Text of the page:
Canberra battle could end in court
- 16th March 2007, 3:59pm
RallySport Magazine’s story last week that the Rally of Canberra was on shaky ground has got the Canberra press talking about the event. Canberra radio was abuzz with talk of the rally last week, and this week the Canberra Times have run a story titled: “Funding cut threatens Rally of Canberra”.
Our story broke the news that the ACT Government was currently in discussions with CAMS to try and opt out of a contract, which doesn’t expire until the end of 2008, to run the event.
We have now learned that a delegation from CAMS have met with the ACT Government to try to resolve the situation, and that the CAMS representatives suggested to the Government that any breach of that contract could end up in court.
The new-for-2007 Chairman of the Australian Rally Commission and twice winner of the Rally of Canberra, Ed Ordynski, was not consulted on the discussions with the ACT Government.
“I think it is a great pity if things have reached that stage and the new Commission for 2007 would do its utmost to ensure the survival of the event,” Ordynski said.
Government figures show the event lured between 1200 and 1300 visitors to Canberra last year, too few a number for ACT Sports Minister Andrew Barr's liking.
However event sources told RallySport Magazine today that the number quoted by the Minister was for actual tickets sold, and that the numbers were actually at least five times the figures quoted.
“As an example, there were significant numbers of complimentary tickets given out, not to mention all the service crew members and volunteer officials – many of which come from outside Canberra. Unfortunately the figures being quoted in the press are far from accurate,” our source said today.
Attendance numbers increased every year from 2002 to 2004, with the number peaking at around 11,500 in 2004. In 2005 the number of spectators dropped to around 10,000, and that number was further eroded in 2006.
An event date change also had an impact, as did the event becoming the first event of the season, and being run in extremely hot weather, which had a significant effect on crowd figures.
“Canberra is the natural home of rallying in Australia, having a long heritage in the sport and a strong motorsport culture. I have personally seen the enthusiasm for rallying from the ACT Government and community to be the strongest in the country,” Ordynski added.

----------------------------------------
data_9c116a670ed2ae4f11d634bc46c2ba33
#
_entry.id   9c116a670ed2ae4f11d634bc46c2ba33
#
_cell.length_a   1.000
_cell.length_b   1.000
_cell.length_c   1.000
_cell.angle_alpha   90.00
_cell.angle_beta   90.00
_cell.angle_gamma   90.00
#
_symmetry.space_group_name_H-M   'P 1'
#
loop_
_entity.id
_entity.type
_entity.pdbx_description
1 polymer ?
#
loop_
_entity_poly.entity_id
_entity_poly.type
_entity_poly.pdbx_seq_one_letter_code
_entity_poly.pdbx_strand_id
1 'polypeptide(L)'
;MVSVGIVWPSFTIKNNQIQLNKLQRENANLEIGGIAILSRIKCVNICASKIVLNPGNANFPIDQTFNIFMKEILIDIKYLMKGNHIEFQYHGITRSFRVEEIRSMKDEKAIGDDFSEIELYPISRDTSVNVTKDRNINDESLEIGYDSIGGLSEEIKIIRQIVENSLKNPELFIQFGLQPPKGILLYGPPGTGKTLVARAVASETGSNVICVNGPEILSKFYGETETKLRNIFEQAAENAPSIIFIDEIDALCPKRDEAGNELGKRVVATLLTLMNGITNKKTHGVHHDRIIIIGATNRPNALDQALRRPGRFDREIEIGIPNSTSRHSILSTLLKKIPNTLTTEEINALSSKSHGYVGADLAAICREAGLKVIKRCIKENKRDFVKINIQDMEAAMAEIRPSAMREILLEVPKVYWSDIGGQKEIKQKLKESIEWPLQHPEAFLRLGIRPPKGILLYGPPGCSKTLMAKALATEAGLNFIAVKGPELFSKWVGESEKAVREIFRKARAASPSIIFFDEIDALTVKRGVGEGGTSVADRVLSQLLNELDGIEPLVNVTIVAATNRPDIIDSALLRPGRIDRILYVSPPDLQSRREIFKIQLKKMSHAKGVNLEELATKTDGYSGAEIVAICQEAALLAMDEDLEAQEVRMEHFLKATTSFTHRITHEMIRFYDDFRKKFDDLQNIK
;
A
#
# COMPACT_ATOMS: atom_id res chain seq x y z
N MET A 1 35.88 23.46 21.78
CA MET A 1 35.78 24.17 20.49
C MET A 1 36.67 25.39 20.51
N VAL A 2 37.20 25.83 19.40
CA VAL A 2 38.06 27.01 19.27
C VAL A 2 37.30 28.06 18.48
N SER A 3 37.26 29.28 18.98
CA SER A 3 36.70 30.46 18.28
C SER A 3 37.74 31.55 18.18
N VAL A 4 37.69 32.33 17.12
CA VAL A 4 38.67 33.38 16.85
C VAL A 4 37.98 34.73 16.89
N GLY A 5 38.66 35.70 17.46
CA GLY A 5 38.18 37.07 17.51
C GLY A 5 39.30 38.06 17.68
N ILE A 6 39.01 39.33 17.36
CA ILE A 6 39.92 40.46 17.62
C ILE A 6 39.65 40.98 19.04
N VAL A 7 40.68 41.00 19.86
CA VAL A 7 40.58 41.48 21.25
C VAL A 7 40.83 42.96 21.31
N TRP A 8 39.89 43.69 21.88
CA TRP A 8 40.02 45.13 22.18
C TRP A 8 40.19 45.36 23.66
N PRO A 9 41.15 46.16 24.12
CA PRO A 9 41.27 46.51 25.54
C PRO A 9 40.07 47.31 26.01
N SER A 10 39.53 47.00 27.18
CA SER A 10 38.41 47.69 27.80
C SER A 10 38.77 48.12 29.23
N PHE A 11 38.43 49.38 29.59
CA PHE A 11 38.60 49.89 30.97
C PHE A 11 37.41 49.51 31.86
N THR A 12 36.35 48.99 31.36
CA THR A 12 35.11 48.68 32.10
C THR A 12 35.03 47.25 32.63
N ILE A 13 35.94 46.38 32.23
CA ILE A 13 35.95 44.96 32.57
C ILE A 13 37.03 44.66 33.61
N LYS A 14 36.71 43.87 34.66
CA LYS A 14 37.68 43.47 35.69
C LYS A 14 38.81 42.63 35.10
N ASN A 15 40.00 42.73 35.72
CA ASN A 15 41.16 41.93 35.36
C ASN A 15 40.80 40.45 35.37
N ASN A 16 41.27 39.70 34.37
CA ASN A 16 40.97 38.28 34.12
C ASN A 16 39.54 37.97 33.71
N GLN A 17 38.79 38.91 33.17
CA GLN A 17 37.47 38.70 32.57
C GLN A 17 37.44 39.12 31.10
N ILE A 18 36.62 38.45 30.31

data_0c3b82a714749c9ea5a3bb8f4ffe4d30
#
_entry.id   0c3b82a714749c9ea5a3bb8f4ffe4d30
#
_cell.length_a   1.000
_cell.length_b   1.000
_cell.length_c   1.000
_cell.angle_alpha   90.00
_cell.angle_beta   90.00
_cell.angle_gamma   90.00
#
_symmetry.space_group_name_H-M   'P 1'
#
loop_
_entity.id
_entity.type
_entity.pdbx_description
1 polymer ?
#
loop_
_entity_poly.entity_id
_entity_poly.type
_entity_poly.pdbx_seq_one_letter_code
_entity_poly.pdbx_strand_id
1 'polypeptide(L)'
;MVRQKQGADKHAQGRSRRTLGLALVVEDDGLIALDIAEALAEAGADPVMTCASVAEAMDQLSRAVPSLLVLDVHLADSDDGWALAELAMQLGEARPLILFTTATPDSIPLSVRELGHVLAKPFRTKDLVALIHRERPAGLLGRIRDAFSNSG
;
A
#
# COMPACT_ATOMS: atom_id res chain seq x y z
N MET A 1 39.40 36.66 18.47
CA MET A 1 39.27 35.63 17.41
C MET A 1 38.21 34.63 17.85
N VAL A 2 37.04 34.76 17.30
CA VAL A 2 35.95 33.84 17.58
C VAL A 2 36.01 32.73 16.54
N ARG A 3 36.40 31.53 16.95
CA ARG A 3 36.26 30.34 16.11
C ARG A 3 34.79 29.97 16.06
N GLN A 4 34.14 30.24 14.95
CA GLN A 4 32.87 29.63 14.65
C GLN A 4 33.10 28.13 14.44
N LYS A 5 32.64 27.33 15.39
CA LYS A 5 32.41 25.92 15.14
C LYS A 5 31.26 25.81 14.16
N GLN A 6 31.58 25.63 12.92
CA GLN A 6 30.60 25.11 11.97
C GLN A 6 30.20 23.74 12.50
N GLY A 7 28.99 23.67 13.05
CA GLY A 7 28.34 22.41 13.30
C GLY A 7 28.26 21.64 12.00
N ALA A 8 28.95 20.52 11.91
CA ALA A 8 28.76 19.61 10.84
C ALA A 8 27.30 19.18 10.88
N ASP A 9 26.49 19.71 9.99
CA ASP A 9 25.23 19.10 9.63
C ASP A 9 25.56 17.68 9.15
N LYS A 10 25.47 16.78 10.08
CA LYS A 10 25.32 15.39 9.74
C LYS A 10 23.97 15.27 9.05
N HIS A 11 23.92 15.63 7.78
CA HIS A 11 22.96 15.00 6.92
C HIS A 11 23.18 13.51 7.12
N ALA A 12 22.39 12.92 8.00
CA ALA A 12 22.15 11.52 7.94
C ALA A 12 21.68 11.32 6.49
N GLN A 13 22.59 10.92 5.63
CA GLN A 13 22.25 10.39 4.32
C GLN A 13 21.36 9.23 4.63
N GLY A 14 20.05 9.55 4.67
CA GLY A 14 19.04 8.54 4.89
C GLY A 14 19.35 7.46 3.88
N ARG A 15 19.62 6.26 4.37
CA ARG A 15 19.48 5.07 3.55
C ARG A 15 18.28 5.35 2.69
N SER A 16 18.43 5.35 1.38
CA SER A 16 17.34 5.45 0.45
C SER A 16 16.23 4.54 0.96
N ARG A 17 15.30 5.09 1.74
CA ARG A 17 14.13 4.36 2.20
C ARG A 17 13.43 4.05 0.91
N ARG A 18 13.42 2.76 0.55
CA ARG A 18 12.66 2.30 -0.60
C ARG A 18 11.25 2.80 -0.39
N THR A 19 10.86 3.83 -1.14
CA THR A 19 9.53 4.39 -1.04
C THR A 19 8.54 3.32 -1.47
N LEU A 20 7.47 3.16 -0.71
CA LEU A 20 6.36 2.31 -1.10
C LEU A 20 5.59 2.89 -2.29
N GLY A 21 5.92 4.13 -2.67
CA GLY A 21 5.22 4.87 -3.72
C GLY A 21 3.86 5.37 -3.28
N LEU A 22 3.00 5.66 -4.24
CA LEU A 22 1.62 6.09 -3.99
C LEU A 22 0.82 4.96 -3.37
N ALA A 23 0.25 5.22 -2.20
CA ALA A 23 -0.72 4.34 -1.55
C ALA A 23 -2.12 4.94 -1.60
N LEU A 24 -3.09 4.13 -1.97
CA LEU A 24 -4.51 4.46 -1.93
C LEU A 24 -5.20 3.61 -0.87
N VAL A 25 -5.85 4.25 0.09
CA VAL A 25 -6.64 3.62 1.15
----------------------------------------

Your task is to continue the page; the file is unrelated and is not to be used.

“If the numbers of spectators and competitors are down as described, then we need to address the situation and bring the event back to previous levels where you had trouble getting to the spectator points because of traffic jams,” he said.
The ACT Government is currently the major financial backer of the Rally of Canberra, which is without a major sponsor after Subaru’s naming rights deal ended in 2006.
"The ACT Government currently invests about $750,000 for the Rally of Canberra through the tourism and events budget," Barr said.
"The absence of a major sponsor and declining visitor numbers has an impact on the future viability of the event," Barr said told the Canberra Times.
"I think it's unreasonable that ACT taxpayers would be the only ones contributing and throwing in $750,000 to an event that doesn't bring many tourists to Canberra,” he said.
RallySport Magazine’s source begged to differ though.
“There is nobody from the Government available to chase sponsorship for the event. If we could get a naming rights sponsor for $100,000 that would make a huge difference to the event, and would probably be enough for the Government to continue their support into 2008," the source said.
However at this stage, that seems a long way off. Rally personnel are still in discussions for a sponsor to provide course vehicles for the event, but those negotiations are ongoing and it is not known if or when a decision will be made.
Around 800 dedicated volunteers put in hundreds of hours of work to enable the event to be conducted each year.
The Rally of Canberra is scheduled for June 1-3.
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